- Public Liability: You drop a heavy tool on a public pavement and cause damage. The local council sues you for the repairs.
- Employers’ Liability: An Agricultural Contractor you’ve hired cuts themselves on a trimmer you gave them and believes the tool was faulty. They can’t work for 2 weeks, and sue you for the lost wages.
- Livestock: A couple of animals in your flock contract a disease and have to be put down. Your Livestock insurance covers your losses.
- Property: A fire breaks out in one of your sheds. Your property insurance covers the replacing of the shed.
- Goods in Transit: You’re carrying stock in the back of your van, when you drive through a pothole and damage some of it.
Who is insured to drive my farm vehicles?
Like insuring a regular vehicle, you’re required to choose between three options:
- Insured Driver: The policy holder
- Insured and Named Driver: Policy holder and anybody the holder has specified to the insurer will be driving
- Any Driver: Any person over the agreed age (usually 21, 25 or 30)
Insured Driver is best if you operate a small farm or are self-employed, and are unlikely to ever have anybody else drive your vehicle
Insured and Named is great if you have a small operation with regular staff. You’ll save money, compared to an Any Driver policy, as the insurer will be able to confirm the driving history of everyone getting behind the wheel.
Any Driver is best for larger farms with multiple vehicles. If you’re liable to have multiple staff driving vehicles (and it might be difficult to keep track of who is covered for which vehicle) then this is the policy for you. It’ll insure everyone over a certain age (agreed with the insurer) to drive, and you’ll be protected no matter who’s driving.
If you’re not going to be driving your vehicle on public roads, there are still restrictions that apply, especially regarding age. The Government’s guide to agricultural vehicle licenses, tax and fuel covers age restrictions in more detail.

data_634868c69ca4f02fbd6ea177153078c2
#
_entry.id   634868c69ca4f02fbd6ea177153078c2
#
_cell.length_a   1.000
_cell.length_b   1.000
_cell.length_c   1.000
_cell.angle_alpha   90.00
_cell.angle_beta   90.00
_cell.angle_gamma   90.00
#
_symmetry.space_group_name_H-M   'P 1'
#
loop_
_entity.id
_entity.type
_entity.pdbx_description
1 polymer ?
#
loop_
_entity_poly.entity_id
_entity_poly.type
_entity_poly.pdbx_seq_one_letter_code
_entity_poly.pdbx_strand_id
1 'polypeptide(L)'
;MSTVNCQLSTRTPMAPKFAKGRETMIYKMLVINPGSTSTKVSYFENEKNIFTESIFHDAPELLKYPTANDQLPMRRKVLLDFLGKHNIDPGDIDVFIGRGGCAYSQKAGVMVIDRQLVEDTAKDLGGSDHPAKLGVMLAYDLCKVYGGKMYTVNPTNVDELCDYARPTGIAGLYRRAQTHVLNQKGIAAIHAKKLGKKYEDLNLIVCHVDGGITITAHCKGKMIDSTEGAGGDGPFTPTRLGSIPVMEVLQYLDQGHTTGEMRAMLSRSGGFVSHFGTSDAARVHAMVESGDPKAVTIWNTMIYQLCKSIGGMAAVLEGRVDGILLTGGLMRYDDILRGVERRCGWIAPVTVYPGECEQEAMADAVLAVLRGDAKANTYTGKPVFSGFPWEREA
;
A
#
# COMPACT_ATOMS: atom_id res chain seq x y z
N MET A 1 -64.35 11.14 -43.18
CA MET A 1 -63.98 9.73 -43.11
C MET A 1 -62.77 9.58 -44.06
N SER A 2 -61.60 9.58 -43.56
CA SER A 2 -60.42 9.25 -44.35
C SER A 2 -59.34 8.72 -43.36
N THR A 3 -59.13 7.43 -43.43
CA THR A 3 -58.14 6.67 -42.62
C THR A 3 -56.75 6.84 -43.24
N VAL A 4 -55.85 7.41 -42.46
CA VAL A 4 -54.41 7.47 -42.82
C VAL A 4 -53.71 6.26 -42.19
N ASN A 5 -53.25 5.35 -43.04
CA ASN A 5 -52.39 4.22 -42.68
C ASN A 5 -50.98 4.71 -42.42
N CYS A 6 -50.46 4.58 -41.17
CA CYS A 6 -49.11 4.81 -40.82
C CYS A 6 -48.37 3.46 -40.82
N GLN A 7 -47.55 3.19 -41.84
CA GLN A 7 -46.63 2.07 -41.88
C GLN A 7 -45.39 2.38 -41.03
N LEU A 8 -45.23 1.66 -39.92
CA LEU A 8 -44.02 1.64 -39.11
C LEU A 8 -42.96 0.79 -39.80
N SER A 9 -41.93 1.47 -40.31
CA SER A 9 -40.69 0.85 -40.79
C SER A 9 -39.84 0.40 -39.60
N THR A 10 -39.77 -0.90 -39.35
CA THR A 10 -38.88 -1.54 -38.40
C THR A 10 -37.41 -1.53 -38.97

Farm Vehicle insurance providers will be happy to cover most of the vehicles you’d commonly find on farms, whether in an individual vehicle policy or a Fleet insurance to cover multiple vehicles. These could include:
- Quad Bikes
The methods you'll be used to to save money on insurance for your personal vehicles are still applicable to Farm Vehicles. These could include things such as:
- Opting for lower levels of coverage (although our study in the North East for Car insurance found Comprehensive coverage over 2x cheaper than Third Party Only)
- Compare multiple quotes from multiple providers
- Pay a higher excess
- Pay annually instead of monthly
- Avoid auto-renewing at the end of the year, and compare quotes again
- Build up a no-claims discount
- Have no prior criminal convictions or claims made
- Only insure your vehicle for drivers over a certain age (it'll be cheaper to find a policy for over 30's than over 21's)
Where can I get Farm Vehicle insurance quotes?
Insuring these vehicles can often be confusing, so it’s important to make sure you’re covered by a great provider. Fill out a quote form here, and we’ll connect you with the UK’s leading providers. You’ll have the chance to ask any questions you might have before signing a contract, and create an insurance policy that makes sense for you.
NFU’s Farm Vehicle insurance is one of the most popular in the UK, and they’re specialists in supporting those living and operating in rural areas. Have a look at their website and offering if you’d like to know more.
Common Policy Exclusions
- Uninsured Drivers and Use: If the vehicle is damaged while being driven by somebody not permitted in your schedule then providers won’t cover the costs
- Intentional Damage: If your insurer feels the vehicle has been damaged intentionally by somebody working for you then they’re unlikely to pay out
- Assumed Liability: Your insurer may include an exclusion that means they won’t pay out if you’re taking unnecessary risks just because you’re covered (i.e. a risk you wouldn’t have taken in the absence of their policy)
- Explosives: You won’t be covered if your insurer finds out you’ve been using the vehicle to carry any explosives, such as TNT or dynamite.